Margaret’s Letter Essay #9: Of Mice and Men


Letter Essay #9: Of Mice and Men


I have recently finished reading Of Mice and Men by John Steinbeck. This realistic fiction book is 107 pages long, and was originally published in 1937. Steinbeck studied marine biology at Stanford University, and he had already published 5 books before writing Of Mice and Men. Steinbeck was born in 1902 in Salinas, California; and he died in New York in 1968. Steinbeck won the Pulitzer Prize and National Book Award in 1940. But it did not stop there, he also won the Nobel Prize in 1962. Like his characters, Steinbeck grew up working at ranches near his home, before graduating, top of his class, and attending Stanford. After writing numerous books that did not go far, Steinbeck wrote Tortilla Flat in 1935. This book took his career in a positive turn, so he continued to pursue writing. Then, in 1937, Steinbeck wrote Of Mice and Men. He got his ideas and characters from real life people, Lennie was a fellow laborer of Steinbeck’s, and they worked alongside each other for weeks. An did you know that Of Mice and Men was not the original name of the book? It was actually originally called Something That Happened. I chose to read this book because it is a popular classic, and after looking through Mr. Jocker’s library and finding this book, I knew that I wanted to read it before the end of the school year. For the 40 book challenge, I was able to complete reading 35 books including this book. I was hoping to achieve my goal of 40 books, but I am very proud of being able to read 35 books this school year.


George always has to take care of Lennie, ever since the were young kids. George is a small, quick, smart, and a hard worker. While Lennie is big, and can’t really think for himself. George and Lennie want to own a small little farm, with fruit trees and rabbits and cows. But they can never seem to have enough money to buy the land, and to make money they need to work. But whenever they try to find work, something bad always ends up happening and the need to run from that place as fast as they can. So George brings Lennie to a new ranch, where they hope to make enough money as soon as they can so they can buy their own property. But after the incident at the first ranch (when Lennie just wanted to feel a woman’s dress, but was accused of rape) George just tells him to keep his mouth shut and work hard. Lennie right off the bat is seen as a hard worker, when he can buck barley twice as fast as his partner. But when Curley (the ranch owners son) gets in a fight with Lennie, he doesn’t know what to do. He just stands and takes it. But before long, George is yelling at him to fight back. But again, Lennie just stands against the wall taking the beating and just pleading for him to stop. Finally, Lennie grabs Curley’s hand before he can throw another punch. This just leads to Lennie’s big paw of a hand breaking almost every bone in his hand. So all the men protect Lennie, telling Curley that something bad will happen if he tells and gets them fired. But if Lennie could so effortly break a bone in a man’s entire hand, what else could he “accomplish?” By accident, or on purpose?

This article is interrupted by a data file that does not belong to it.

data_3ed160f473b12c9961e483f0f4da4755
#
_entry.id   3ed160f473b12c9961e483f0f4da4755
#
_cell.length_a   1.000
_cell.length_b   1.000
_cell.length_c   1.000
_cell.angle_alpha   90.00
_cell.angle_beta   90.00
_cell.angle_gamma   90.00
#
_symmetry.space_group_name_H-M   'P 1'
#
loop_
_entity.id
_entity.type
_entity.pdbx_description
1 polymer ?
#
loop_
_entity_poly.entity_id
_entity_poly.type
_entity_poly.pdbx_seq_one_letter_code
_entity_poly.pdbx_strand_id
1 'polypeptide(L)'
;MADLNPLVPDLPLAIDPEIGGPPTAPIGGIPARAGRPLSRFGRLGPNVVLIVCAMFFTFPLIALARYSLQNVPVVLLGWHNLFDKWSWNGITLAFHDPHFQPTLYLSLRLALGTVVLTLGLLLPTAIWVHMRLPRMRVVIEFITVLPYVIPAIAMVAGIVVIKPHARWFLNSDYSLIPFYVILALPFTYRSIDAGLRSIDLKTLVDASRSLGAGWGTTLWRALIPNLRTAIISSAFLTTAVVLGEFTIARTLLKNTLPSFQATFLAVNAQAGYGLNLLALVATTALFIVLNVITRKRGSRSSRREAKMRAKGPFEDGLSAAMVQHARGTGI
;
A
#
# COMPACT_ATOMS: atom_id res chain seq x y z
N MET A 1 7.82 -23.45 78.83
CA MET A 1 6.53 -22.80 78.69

I was surprised at how George handled the situation when Curley was beating Lennie up. I understand that George wants Lennie to be more independent, and be able to fight for himself, but Lennie is like a child. He just sits there and just pleads for the attacker to stop. And then George just keeps telling him to fight back, which just ends up making things worse. Lennie has no idea what type of strength he truly has, and how so effortlessly he could hurt someone. I like the way the author keeps scenes in the book “short and sweet.” I find that this helps keep the book moving, and reader paying attention, without the book lagging or dragging. The main characters, George and Lennie, have quite an interesting relationship; how George is always helping Lennie and reminding him of things that he may have forgotten. But on the other hand George tries to get Lennie to be more independent, stand up for himself, and really think before he does something.  In this scene, George and Lennie are about to head up to the new ranch that they are planning on working on, but Lennie keeps forgetting things and George is getting frustrated. George just doesn’t want to get fired, or have another incident like what happened in Weed.

“O.K.,” said George. “An’ you ain’t gonna do no bad things like you done in Weed, neither.”

Lennie looked puzzled. “Like I done in Weed?”

“Oh, so ya forgot that too, did ya? Well, I ain’t gonna remind ya, fear ya do it again.”

A light of understanding broke on Lennie’s face.

“They run us outa Weed,” he exploded triumphantly.

“Run us out, hell,” said George disgustedly. “We run. They was lookin’ for us, but they didn’t catch us.”

Lennie giggled happily. “I didn’t forget that, you bet” (Pg. 7).

I really like this quote because I find that it really shows George and Lennie’s relationship, and the daily conversations that occur between the two of them. It really shows how George almost has to be a father to Lennie, keeping him out of trouble, teaching him right from wrong, holding on to his money for him, daily care and planning, etc.  I would rate this book an 8 out of 10.



Margaret Brady


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